August 29, 2013
12:00 pm EDT
This week, I was on a fact-finding mission across the state of Alaska, talking with families, business owners, tribes, and local leaders on the environmental and public health challenges they face. In particular, I spoke with Alaskans about President Obama’s Climate Action Plan.
On Monday, I visited the Portage glacier near Anchorage, and saw first-hand some of the very real impacts of a changing climate.
As President Obama made clear in June, there is great urgency to reduce carbon pollution and adapt to climate change. With this urgency comes great challenge, but also immense opportunity. As I travel across Alaska and the country, I see enormous potential for innovation, new technology, and American ingenuity that will help us reduce carbon pollution, adapt to a changing climate, and spur our economy.
I also visited the Bristol Bay watershed. Bristol Bay is home to the world’s largest sockeye salmon ecosystems, and also contains mineral resources like gold and copper.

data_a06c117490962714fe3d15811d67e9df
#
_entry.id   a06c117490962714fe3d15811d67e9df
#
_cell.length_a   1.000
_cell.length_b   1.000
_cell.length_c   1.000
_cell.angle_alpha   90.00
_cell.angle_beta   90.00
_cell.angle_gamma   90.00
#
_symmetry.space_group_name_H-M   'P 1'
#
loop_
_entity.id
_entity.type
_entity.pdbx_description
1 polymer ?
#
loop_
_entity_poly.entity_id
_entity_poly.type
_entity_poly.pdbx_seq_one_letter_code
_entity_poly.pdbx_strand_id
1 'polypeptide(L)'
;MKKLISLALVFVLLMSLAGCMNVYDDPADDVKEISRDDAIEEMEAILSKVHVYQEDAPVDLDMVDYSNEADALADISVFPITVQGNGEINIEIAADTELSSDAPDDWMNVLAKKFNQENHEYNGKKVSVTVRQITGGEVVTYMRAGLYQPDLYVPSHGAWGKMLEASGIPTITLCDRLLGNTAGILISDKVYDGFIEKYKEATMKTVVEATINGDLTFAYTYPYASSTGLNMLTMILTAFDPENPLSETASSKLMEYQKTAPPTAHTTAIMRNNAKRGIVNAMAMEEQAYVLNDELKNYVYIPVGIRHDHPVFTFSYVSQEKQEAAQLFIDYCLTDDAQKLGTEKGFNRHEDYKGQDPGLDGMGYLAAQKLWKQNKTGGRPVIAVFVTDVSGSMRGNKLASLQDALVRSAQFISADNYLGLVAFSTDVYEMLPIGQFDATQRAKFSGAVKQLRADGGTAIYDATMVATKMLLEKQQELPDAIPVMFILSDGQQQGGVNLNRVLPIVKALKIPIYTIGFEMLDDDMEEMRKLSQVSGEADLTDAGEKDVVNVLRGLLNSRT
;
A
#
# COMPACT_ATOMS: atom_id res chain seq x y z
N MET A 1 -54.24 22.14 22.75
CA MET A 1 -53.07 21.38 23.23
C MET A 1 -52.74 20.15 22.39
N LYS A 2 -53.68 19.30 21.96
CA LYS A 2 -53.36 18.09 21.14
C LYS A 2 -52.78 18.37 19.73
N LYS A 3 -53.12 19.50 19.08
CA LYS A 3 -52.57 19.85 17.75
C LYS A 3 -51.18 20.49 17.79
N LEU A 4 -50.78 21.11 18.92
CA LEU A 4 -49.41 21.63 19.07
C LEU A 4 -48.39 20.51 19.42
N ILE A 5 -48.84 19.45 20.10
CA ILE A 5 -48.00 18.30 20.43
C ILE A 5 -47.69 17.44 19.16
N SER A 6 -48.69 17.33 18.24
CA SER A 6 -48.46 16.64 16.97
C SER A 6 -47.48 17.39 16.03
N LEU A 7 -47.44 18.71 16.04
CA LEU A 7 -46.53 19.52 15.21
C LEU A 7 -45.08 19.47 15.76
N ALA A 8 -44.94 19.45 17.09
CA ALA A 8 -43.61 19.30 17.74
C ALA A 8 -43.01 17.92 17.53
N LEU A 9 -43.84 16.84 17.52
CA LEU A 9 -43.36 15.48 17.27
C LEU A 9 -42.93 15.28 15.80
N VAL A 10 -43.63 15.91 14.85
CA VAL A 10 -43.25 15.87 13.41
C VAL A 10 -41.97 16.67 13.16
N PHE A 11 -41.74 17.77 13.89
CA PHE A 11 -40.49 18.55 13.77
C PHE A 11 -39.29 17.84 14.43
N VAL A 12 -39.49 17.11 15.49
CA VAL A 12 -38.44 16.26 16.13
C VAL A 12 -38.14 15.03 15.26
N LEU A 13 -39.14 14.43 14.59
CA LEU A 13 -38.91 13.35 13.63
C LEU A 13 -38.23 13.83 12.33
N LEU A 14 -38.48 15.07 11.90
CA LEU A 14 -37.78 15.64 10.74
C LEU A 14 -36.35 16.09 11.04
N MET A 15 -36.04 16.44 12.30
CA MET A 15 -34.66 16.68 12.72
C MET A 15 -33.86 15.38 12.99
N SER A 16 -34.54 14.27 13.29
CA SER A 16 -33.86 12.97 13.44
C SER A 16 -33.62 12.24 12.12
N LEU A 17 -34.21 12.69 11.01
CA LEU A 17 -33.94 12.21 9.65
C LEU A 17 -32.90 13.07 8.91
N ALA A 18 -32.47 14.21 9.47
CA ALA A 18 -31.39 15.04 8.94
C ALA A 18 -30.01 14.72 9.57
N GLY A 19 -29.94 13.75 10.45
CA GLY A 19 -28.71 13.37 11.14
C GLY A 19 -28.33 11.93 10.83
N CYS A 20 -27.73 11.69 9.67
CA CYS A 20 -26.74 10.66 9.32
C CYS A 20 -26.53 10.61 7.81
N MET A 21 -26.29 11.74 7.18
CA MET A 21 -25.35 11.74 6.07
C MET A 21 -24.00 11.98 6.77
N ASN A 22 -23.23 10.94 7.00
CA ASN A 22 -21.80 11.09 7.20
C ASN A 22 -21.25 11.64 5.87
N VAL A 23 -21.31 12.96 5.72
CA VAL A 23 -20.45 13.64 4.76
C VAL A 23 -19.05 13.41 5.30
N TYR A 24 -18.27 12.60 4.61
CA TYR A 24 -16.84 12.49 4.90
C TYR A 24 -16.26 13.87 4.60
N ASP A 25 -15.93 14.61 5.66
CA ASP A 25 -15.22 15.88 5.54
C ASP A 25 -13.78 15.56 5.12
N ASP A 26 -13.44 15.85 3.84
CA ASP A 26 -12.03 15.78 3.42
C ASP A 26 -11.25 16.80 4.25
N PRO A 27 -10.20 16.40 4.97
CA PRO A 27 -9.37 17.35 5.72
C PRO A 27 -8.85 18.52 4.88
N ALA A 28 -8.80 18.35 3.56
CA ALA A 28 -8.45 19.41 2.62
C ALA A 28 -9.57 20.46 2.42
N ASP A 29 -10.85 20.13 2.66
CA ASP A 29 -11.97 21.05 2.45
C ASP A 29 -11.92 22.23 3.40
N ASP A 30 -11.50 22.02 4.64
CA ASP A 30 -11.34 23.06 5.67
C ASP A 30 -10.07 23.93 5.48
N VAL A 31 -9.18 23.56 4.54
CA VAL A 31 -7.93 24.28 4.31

On Tuesday, I had the privilege and honor to meet with tribes and local community members who rely on the waters throughout the watershed for their livelihood and way of life.
Above all, I was there to listen. Our world-class scientists are working hard to finalize EPA’s study on the watershed and potential impacts of mining there, and many more conversations will need to be had as we work with all stakeholders to find the best path forward.
Editor's Note: The views expressed here are intended to explain EPA policy. They do not change anyone's rights or obligations.
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